After Maryland wrestling’s annual Red vs. Black Match to open the season, coach Alex Clemsen said the 165-pound weight class would be the most contested.
He thought the contest would be between John Martin Best and Gaven Bell, who had just wrestled against each other in a competitive scrap. Now, with three dual matches left in the season, true freshman AJ Rodrigues has taken control of Maryland’s 165-pound weight class, with Clemsen going to him whenever healthy. Rodrigues missed Maryland’s dual against Penn State and didn’t travel to the dual against Minnesota.
“I always thought I was gonna redshirt this year, but I have a mentality with all the teams I’ve been on ‘it’s next man up,’” Rodrigues said. “John Martin unfortunately getting hurt at the beginning of the season, we were scrambling at 165 and I was just the next man up to wrestle.”
Rodrigues got off to a slow start with a 2-4 record in his first six matches, but he had a breakout performance at the F&M Open on Jan. 5. He went 4-2, showcasing impressive defense and controlling his opponents in his four wins.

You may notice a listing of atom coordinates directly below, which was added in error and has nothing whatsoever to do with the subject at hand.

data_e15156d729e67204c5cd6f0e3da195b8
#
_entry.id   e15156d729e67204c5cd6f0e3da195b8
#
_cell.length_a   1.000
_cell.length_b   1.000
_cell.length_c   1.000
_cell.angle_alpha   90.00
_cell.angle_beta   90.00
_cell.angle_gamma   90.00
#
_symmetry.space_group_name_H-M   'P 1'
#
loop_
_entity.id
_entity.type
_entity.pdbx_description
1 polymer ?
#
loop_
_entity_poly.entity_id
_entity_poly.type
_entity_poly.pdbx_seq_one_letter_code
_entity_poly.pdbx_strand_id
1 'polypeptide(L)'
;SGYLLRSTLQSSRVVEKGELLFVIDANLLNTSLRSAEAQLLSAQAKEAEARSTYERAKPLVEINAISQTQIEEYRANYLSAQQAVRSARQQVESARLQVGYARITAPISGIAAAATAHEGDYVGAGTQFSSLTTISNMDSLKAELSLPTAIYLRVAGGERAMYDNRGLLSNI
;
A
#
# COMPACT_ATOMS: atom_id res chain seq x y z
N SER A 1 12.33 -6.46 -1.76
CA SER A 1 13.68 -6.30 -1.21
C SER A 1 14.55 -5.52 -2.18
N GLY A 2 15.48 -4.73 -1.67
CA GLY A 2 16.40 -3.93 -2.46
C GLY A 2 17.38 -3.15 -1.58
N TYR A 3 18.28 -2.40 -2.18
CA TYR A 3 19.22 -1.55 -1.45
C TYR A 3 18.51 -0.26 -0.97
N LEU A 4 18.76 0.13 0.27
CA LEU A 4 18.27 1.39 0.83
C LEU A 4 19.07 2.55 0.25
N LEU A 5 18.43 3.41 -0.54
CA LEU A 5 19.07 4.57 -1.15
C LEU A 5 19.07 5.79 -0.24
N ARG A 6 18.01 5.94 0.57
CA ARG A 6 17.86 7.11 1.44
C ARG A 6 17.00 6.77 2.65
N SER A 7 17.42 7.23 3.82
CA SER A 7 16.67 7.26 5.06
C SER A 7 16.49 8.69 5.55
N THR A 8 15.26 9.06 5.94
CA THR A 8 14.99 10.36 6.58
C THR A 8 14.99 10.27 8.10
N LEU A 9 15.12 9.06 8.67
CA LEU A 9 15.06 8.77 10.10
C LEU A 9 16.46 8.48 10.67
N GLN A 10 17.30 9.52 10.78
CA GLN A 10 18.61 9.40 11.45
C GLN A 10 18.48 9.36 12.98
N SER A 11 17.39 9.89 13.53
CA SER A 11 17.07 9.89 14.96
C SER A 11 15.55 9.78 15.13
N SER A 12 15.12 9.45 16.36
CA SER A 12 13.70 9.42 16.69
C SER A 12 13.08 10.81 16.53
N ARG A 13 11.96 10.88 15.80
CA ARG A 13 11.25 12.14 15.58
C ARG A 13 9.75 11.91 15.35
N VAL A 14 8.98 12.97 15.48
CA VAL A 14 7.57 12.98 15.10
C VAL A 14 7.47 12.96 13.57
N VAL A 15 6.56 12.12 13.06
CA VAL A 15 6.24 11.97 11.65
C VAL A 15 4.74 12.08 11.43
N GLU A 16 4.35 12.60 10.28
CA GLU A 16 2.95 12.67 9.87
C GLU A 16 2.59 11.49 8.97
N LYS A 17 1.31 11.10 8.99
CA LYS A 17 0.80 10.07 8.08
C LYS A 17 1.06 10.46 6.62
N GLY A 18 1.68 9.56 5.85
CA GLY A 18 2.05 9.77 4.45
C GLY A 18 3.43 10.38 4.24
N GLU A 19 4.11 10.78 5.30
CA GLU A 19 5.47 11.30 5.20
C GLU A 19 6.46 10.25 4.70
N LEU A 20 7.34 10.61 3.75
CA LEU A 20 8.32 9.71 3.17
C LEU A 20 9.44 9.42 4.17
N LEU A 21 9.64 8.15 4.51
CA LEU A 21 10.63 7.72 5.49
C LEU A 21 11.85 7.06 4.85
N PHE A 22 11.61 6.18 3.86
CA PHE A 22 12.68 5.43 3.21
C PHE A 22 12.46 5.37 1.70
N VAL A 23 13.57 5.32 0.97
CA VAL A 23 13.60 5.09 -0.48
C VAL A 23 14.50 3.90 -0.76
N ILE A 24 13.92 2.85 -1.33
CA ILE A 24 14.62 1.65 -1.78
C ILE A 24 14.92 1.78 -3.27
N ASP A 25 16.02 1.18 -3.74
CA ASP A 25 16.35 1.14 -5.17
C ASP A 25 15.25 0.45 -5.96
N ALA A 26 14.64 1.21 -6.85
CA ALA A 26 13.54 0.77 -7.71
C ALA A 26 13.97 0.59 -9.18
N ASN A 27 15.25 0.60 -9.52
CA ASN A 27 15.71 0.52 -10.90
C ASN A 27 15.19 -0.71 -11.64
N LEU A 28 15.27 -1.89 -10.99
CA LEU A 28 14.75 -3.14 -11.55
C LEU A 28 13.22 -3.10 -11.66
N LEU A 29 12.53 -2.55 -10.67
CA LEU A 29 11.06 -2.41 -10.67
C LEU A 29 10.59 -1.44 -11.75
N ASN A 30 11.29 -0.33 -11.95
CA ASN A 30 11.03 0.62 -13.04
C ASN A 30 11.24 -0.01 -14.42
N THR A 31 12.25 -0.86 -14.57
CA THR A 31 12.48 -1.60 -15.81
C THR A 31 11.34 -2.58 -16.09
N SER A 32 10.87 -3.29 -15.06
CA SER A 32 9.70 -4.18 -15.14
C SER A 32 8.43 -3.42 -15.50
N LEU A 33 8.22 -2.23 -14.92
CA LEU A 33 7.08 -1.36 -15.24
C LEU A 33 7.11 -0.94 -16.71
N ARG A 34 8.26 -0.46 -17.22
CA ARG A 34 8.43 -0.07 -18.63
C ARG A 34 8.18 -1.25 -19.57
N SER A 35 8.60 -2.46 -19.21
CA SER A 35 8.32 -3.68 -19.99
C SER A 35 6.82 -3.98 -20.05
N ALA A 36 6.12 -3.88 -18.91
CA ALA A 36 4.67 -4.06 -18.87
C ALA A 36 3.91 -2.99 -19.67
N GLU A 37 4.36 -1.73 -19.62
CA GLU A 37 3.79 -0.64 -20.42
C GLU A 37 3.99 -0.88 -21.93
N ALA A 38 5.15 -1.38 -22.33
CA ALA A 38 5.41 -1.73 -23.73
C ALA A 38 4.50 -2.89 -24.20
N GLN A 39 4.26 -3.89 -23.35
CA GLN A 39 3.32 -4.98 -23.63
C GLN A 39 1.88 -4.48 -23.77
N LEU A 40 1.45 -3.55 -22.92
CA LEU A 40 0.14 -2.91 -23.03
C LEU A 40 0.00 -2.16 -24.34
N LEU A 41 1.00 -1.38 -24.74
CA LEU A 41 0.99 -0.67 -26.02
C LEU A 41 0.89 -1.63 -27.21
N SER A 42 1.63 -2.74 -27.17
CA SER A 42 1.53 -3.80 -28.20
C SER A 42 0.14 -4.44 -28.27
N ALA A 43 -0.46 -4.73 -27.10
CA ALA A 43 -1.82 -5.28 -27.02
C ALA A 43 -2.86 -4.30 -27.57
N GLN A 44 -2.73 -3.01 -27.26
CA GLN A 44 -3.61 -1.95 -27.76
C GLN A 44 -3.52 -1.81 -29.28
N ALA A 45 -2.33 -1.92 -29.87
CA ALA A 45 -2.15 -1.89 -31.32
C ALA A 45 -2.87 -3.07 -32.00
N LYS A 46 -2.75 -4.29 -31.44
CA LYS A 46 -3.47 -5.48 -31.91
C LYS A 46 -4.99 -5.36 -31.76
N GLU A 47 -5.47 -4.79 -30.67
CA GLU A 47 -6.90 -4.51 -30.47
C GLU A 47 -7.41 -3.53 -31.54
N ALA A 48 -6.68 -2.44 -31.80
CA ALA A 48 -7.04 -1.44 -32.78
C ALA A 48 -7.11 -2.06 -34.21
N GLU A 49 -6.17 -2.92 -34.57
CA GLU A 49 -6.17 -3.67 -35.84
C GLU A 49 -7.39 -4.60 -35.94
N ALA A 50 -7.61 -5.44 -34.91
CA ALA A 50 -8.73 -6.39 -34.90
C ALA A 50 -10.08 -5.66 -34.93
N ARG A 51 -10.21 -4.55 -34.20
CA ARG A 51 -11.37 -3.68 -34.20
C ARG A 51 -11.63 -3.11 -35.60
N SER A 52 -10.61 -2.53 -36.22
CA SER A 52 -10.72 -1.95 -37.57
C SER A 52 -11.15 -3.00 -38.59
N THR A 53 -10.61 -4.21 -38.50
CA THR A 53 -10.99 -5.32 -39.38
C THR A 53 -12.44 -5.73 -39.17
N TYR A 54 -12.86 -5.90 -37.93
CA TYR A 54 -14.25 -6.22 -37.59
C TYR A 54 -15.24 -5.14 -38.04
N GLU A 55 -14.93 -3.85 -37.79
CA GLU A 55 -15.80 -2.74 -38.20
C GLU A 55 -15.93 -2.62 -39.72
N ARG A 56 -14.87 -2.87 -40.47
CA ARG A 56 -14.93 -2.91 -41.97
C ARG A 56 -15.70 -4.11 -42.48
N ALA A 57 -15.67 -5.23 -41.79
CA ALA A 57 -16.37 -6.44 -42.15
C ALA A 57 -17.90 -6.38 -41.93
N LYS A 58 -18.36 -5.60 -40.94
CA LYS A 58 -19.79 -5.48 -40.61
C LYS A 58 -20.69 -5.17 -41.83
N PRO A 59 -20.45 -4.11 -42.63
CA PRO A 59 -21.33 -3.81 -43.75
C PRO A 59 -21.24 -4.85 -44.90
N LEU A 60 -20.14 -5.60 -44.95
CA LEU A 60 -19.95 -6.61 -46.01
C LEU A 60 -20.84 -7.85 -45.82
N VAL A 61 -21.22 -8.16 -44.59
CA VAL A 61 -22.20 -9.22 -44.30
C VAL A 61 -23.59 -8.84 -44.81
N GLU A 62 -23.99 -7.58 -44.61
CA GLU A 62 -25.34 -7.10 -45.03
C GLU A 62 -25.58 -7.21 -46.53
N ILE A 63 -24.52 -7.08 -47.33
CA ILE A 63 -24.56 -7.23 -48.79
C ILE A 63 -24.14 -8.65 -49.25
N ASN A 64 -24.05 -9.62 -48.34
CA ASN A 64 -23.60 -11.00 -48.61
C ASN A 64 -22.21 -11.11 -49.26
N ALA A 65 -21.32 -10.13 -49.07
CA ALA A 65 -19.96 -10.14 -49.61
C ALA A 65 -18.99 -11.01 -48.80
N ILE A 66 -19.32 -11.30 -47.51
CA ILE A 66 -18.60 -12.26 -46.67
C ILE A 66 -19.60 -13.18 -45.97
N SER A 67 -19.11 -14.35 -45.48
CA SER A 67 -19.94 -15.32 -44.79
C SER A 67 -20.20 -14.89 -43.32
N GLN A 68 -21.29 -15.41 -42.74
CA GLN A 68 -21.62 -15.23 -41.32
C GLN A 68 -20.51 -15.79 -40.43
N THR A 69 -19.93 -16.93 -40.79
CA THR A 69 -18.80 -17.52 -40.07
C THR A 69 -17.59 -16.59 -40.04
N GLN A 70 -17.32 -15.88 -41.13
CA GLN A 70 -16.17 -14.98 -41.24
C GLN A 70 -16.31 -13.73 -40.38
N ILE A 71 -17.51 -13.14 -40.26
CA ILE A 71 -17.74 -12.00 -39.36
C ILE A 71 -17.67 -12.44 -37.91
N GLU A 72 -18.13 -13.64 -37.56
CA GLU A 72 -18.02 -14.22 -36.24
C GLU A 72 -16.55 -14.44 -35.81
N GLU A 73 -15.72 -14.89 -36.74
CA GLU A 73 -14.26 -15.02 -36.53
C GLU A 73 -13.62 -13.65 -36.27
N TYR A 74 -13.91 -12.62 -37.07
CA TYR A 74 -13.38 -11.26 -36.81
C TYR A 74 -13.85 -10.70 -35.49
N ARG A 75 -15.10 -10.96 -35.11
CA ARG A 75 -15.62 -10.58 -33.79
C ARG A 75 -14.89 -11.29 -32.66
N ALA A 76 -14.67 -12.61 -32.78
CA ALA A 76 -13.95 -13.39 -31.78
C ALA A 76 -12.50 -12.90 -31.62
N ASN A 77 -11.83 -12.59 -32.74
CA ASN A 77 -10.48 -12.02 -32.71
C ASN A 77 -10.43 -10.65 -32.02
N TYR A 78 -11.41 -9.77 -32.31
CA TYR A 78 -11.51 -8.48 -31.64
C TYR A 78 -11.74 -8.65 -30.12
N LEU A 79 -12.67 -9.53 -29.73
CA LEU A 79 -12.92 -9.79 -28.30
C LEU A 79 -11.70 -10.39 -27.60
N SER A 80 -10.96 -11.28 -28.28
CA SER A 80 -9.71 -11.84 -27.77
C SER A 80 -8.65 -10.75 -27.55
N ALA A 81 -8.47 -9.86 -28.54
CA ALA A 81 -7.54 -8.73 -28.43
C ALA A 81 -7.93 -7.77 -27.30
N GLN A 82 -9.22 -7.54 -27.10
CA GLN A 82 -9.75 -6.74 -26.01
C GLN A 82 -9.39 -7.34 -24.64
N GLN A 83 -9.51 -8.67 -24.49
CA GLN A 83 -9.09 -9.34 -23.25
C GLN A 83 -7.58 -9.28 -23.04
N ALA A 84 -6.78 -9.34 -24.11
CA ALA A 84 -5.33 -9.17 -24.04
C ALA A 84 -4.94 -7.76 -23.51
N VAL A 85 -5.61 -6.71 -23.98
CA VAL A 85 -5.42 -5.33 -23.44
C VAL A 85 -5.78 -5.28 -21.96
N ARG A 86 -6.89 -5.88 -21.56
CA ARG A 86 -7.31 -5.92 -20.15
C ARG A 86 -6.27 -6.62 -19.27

“I’ve had growth in every tournament,” Rodrigues said. “As every tournament has went on, collectively the coaches have grown my skill set and they’ve helped me be able to win more matches.”
Rodrigues started for Maryland in three of its next four dual matches following the F&M Open. He lost all three bouts to opponents in the top 25 at 165 pounds, but showed flashes in each match. He believes the stiff competition he faced early in his collegiate career will pay off in the future.
“I’m only 18 years old, and to wrestle in the Big Ten, the best conference for wrestling, as an 18-year-old true freshman, it’s really good,” he said. “When I’m the older guy, I’ll have the experience of wrestling all these nationally ranked guys.”
Rodigues’ last match may have been his best performance of the season. Despite the 7-3 loss, Rodrigues hung tough against No. 23 Tyler Lillard throughout the contest and came close to securing his first takedown against a Big Ten opponent multiple times.
“I tried some things that I did wrong in the [previous] match and ultimately, I lost the match,” Rodrigues said. “But I wrestled a lot better and things I could have done was just keep my pace and try to score more.”
When comparing himself as a wrestler now to where he was at the start of the season, Rodrigues knows he’s improved exponentially.
“I feel like I’ve taken massive strides,” Rodrigues said. “I came here in June and it was hard for me, but now I feel like I’ve adjusted really well on how to wrestle in college.”